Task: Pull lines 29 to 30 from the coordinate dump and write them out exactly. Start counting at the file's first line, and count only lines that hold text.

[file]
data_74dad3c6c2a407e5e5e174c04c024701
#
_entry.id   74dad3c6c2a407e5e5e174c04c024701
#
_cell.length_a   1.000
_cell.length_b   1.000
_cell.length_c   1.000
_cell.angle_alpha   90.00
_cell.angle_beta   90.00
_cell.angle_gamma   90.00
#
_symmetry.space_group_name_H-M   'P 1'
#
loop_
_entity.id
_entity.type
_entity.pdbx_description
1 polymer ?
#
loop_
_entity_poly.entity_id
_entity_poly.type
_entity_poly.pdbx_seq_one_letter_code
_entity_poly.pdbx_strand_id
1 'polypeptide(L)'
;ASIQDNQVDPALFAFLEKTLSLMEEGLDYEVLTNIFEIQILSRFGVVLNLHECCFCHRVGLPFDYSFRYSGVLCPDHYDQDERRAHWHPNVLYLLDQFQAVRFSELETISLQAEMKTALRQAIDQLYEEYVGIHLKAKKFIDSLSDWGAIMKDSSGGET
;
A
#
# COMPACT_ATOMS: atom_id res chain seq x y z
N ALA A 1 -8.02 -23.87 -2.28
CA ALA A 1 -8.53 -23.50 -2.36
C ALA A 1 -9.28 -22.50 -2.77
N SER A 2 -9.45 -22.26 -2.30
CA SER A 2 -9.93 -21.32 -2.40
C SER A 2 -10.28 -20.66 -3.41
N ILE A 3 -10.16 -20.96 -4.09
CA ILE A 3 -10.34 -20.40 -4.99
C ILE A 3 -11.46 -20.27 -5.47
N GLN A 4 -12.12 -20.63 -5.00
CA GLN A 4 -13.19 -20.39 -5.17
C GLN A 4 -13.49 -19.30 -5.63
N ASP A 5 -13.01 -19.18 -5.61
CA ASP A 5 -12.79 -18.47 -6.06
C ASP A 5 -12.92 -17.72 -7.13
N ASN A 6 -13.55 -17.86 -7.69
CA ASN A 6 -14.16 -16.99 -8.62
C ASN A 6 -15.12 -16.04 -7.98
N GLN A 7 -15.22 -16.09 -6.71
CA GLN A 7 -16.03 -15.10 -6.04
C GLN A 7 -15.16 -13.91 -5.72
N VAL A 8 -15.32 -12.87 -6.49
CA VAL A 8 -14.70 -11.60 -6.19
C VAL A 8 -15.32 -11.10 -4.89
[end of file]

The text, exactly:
#
# COMPACT_ATOMS: atom_id res chain seq x y z